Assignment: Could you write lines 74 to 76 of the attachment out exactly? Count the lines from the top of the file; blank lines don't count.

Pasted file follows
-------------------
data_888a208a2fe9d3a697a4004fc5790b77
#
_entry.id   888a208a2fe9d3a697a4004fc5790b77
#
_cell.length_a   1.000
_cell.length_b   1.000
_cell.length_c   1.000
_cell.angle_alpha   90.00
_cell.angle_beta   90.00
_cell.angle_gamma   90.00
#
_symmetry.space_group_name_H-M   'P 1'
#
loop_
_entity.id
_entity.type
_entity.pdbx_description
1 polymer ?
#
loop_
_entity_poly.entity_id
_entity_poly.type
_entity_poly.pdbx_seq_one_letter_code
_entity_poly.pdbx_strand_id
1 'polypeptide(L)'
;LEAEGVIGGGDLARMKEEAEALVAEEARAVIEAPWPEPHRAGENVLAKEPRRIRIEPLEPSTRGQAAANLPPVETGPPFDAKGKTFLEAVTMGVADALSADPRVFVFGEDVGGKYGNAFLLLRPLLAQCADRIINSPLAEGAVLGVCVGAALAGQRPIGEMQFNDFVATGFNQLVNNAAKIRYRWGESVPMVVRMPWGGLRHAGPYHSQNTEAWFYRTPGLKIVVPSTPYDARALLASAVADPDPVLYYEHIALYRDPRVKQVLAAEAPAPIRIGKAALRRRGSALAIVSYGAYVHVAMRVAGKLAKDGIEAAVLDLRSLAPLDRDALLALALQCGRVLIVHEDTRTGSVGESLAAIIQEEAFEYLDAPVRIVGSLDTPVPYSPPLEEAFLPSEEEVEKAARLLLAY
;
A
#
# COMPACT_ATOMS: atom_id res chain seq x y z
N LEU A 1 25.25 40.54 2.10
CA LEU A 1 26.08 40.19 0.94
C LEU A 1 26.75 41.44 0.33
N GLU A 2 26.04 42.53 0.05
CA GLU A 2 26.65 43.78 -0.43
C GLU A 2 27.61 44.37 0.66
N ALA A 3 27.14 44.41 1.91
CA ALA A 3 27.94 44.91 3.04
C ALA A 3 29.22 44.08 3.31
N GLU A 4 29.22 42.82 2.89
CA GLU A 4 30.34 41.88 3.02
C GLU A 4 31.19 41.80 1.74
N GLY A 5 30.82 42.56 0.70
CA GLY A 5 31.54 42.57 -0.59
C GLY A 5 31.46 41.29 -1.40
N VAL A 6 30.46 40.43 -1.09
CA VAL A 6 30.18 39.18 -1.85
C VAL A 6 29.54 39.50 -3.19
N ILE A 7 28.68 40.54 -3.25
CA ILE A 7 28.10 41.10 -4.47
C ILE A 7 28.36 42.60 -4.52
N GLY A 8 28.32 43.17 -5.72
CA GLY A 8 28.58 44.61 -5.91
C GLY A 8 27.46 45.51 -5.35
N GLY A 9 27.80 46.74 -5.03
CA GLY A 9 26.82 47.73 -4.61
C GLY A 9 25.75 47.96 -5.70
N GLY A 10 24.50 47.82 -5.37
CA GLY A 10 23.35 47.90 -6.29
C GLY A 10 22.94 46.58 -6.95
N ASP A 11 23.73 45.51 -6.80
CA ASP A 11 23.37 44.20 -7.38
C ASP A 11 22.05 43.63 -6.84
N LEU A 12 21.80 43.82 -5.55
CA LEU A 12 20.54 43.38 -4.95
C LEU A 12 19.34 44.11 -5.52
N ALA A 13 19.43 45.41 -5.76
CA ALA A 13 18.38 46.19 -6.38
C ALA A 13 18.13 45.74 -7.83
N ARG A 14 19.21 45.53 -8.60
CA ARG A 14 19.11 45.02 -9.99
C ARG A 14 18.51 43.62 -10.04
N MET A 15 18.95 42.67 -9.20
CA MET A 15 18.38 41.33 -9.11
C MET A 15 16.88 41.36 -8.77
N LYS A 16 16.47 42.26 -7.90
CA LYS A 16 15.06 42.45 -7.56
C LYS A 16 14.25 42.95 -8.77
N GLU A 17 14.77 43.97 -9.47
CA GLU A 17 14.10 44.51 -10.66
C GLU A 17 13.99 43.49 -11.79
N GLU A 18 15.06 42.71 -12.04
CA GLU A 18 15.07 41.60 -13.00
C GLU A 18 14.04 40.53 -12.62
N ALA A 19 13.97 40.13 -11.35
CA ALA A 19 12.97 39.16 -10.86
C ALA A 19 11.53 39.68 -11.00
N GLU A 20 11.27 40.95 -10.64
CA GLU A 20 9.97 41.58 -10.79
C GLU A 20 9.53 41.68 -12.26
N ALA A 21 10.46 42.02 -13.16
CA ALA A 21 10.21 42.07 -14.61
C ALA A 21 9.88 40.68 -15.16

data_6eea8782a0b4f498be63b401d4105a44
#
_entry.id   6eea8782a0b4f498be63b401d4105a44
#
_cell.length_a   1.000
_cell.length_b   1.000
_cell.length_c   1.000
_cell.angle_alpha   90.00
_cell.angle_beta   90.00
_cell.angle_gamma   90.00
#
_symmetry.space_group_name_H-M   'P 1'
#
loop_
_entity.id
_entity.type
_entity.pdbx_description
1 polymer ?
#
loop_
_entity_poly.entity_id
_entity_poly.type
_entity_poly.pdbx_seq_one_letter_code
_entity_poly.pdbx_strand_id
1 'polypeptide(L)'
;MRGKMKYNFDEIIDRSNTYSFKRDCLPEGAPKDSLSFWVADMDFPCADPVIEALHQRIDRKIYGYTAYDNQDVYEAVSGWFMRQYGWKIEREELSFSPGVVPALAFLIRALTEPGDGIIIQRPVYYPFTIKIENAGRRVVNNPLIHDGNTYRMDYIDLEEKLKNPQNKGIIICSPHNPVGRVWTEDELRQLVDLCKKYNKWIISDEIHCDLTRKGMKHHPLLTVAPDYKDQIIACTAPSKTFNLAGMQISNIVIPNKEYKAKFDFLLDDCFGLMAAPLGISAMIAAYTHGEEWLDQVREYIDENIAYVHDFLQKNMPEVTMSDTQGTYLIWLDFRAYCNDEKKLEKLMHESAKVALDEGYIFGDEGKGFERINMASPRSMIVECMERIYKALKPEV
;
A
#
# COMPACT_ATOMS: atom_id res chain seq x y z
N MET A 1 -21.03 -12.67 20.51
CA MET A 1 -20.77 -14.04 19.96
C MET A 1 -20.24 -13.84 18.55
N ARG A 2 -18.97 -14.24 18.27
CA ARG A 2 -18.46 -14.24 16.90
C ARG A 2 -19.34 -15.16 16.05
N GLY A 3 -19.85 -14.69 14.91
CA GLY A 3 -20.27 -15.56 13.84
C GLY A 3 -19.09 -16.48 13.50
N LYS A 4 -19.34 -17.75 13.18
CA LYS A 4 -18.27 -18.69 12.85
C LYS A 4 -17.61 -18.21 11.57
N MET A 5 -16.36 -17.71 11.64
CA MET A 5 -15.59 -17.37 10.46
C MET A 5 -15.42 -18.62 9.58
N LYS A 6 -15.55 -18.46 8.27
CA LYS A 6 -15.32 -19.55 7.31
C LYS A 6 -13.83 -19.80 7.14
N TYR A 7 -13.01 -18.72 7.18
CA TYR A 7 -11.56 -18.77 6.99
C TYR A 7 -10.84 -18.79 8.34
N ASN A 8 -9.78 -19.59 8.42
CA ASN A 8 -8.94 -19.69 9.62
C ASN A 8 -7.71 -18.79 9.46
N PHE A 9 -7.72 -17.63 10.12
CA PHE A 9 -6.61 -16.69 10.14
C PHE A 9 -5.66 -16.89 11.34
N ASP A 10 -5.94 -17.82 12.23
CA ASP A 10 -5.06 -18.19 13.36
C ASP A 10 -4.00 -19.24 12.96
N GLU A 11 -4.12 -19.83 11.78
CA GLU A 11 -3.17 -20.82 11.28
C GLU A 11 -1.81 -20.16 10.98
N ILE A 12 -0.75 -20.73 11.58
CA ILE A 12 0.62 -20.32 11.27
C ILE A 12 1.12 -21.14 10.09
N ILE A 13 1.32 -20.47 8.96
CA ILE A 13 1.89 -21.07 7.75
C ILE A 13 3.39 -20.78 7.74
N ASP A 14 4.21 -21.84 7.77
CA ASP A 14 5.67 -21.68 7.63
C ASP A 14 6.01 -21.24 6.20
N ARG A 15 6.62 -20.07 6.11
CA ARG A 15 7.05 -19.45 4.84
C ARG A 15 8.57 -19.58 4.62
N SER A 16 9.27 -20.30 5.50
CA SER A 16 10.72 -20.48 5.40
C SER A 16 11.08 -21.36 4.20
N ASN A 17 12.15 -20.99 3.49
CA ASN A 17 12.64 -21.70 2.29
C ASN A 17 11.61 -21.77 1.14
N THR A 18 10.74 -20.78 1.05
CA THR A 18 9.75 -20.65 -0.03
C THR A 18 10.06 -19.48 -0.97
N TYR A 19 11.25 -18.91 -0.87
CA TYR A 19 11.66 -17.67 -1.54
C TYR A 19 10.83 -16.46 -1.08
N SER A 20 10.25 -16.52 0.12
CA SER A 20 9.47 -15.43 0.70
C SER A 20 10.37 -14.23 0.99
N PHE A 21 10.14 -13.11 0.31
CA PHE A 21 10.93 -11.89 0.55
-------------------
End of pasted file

CA MET A 15 18.38 41.33 -9.11
C MET A 15 16.88 41.36 -8.77
N LYS A 16 16.47 42.26 -7.90